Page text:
Hip-Hop “You shouldn’t claim to be something you’re not”

From the New York Bronx out into the whole world – in the past 30 years no other youth culture has found as many followers as hip-hop. And no other youth culture is as repeatedly misunderstood. It isn’t all about violence, or money, or people who just can’t sing. Four hip-hop fans tell us what motivates young people to rap, produce beats or dance.

Can Müslüm Demirdögen, 15, hip-hop fan and up-and-coming producer from Mannheim

Can Müslüm Demirdögen, 15, Hip-Hop-Fan und Nachwuchs-Produzent aus Mannheim Can Müslüm Demirdögen, 15, Hip-Hop-Fan und Nachwuchs-Produzent aus Mannheim | Foto: privat When I first came into contact with hip-hop I must have been around six or seven years old. My sister used to listen to a lot of American rap. Then, when I was eight, I got my first MP3 player and immediately copied all my sister’s stuff so I could listen to it all day. It was not until two years later that I started listening to rap from Germany, when a new boy in our class showed me songs by artists such as Bushido or Chakuza on his mobile phone.

I don’t like it when rappers pretend to be gangsters. Or act filthy rich. If they do it with a sense of humour, like Kollegah, and just slip into the role, then I think it’s cool. But you shouldn’t claim to be something you’re not.

For the past two years I have also been making music and producing beats myself. I’ve already been able to sell some of my beats to rappers from Germany and the USA. As beatmakers we are all well-organised on the internet, especially on the social media. I’ve already made lots of friends from all over the German-speaking region in this way. I write to lots of people and ask them to give me tips, or whether they like my beats. Most of them answer, only a few are arrogant enough to ignore you. I think beatmakers should stick together, just so that they can learn from one another.

Vanny Vst, 21, rapper and producer from Rosenheim

Vanny Vst, 21, rapper and producer from Rosenheim Vanny Vst, 21, rapper and producer from Rosenheim | Photo: privat The first time I came across hip-hop I was around twelve. My neighbour’s big brothers used to listen to a lot of rap back then, especially Eminem, but also artists from Germany such as Kool Savas or all those guys from Aggro Berlin. It’s stayed with me since then. Then I started to write my own texts when I reached eighth grade, but I didn’t get into it properly until I was 16 or 17. At that point I already knew a few people from Munich and my home town of Rosenheim who were into rapping, I thought to myself: if they can do it, so can I! I also noticed very quickly that I’ve got a good feel for the beat and that kind of thing, and that it’s really fun.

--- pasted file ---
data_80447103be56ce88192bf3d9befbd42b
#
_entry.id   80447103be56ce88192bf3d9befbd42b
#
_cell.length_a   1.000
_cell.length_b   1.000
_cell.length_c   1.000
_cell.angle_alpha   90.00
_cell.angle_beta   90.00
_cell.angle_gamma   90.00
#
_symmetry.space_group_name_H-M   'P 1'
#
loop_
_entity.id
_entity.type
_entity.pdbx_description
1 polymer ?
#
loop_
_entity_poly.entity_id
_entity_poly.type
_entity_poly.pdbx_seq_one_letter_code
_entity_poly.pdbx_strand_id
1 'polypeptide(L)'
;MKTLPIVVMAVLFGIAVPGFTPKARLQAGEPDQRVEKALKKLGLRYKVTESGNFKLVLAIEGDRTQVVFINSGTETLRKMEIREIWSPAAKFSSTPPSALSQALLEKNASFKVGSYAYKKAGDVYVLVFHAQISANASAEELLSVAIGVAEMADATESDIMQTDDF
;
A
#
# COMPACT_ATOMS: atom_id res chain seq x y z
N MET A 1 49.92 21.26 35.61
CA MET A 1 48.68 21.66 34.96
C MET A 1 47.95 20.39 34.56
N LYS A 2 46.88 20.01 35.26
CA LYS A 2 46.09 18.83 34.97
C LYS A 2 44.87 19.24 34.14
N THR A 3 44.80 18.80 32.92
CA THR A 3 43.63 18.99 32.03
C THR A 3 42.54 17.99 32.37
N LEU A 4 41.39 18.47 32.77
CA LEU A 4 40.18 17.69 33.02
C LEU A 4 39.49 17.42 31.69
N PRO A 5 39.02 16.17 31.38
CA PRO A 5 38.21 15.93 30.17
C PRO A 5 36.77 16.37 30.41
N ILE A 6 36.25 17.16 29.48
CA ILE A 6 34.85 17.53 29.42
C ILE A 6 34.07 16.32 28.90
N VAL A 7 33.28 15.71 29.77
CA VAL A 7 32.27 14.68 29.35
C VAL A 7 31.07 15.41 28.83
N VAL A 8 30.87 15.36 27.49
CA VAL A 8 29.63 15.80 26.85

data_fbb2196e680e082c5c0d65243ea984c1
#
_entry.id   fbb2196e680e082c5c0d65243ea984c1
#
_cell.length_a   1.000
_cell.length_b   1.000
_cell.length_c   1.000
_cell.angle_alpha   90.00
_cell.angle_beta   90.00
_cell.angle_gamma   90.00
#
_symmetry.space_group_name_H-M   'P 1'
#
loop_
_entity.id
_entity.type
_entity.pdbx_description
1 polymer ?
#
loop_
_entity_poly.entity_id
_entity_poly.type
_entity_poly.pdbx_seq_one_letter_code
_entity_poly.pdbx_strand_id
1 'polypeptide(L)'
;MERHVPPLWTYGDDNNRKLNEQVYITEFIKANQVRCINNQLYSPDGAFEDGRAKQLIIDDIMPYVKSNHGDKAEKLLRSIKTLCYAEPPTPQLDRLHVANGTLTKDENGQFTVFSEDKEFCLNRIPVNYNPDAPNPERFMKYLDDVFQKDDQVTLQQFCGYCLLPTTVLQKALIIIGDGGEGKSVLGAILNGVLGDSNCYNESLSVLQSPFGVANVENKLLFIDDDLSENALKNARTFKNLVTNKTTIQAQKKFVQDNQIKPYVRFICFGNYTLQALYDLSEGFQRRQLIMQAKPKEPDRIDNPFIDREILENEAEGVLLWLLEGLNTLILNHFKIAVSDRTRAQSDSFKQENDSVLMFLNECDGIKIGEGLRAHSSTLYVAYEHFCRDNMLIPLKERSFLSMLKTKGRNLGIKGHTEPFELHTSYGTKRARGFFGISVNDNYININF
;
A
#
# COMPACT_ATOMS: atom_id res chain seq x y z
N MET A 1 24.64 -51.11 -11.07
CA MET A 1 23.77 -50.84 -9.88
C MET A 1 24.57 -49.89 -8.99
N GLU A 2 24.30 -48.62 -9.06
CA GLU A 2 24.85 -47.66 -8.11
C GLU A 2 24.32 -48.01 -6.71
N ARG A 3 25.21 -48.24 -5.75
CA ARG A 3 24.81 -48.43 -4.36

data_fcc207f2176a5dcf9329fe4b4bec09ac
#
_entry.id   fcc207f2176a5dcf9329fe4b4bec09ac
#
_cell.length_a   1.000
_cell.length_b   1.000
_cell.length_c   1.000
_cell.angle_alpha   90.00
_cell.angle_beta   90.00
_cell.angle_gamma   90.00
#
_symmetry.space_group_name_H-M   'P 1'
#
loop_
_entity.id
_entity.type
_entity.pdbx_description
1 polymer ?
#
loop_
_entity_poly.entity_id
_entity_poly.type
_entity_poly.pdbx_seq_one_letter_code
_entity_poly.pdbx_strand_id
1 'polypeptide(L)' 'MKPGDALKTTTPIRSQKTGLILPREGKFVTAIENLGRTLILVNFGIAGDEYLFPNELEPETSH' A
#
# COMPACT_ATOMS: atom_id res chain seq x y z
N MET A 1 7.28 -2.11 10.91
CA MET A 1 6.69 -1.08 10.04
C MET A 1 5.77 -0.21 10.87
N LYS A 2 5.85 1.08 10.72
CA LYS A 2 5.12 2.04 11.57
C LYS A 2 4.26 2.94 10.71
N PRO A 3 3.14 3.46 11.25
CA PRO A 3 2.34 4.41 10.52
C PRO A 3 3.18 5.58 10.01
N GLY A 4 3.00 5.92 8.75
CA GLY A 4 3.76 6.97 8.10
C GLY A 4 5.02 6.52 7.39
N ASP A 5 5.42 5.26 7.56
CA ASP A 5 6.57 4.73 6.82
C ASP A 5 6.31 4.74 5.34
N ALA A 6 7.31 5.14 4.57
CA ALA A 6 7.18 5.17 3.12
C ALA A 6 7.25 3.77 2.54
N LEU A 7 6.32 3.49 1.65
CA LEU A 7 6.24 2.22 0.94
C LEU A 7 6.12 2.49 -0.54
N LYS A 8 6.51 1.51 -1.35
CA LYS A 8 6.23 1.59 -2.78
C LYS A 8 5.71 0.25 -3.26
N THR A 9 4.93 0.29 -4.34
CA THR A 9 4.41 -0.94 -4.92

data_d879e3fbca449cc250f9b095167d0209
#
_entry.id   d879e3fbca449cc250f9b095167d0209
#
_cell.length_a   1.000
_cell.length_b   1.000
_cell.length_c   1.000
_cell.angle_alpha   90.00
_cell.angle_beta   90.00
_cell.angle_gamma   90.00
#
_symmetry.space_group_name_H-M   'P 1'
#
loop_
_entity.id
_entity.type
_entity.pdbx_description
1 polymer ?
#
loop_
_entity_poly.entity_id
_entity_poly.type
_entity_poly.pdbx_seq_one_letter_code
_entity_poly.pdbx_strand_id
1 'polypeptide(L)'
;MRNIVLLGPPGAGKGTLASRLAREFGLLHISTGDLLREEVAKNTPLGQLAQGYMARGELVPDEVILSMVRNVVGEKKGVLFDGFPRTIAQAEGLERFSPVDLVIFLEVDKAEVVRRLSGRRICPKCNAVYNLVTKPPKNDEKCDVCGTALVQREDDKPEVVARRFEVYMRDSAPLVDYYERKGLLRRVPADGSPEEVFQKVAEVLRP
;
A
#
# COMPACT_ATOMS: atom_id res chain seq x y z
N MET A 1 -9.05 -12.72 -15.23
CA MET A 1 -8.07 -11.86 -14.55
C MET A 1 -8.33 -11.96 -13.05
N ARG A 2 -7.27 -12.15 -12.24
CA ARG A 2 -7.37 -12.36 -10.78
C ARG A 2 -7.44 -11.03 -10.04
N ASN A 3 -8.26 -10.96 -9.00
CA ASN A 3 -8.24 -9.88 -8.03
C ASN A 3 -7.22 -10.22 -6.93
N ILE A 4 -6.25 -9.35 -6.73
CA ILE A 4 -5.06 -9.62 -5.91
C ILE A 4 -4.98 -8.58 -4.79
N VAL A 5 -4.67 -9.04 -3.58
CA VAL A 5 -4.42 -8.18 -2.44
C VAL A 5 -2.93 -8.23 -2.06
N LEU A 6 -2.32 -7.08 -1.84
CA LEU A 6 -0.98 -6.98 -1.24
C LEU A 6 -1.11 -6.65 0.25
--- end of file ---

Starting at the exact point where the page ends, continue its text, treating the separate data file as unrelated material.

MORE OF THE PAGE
To start with of course I didn’t understand Eminem’s English lyrics, but I soon noticed that it was different to the same-ish pop music you always hear on the radio. I think it’s cool that hip-hop is so cross-genre, that there is plenty of potential for experimentation. There are many hip-hop artists who work with guitar and rock arrangements, but there are also some who prefer to go in the electronic direction.

Nowadays I concentrate more on production and don’t rap at all anymore, because you just have far more opportunities as a producer. I think you get too old for rapping at some point, after all it’s music for young people and at some point you have nothing left that you can tell them.

Jeannine Güth, 29, hip-hop dance teacher from Hamm, with her students Justin, 17, and Jana, 14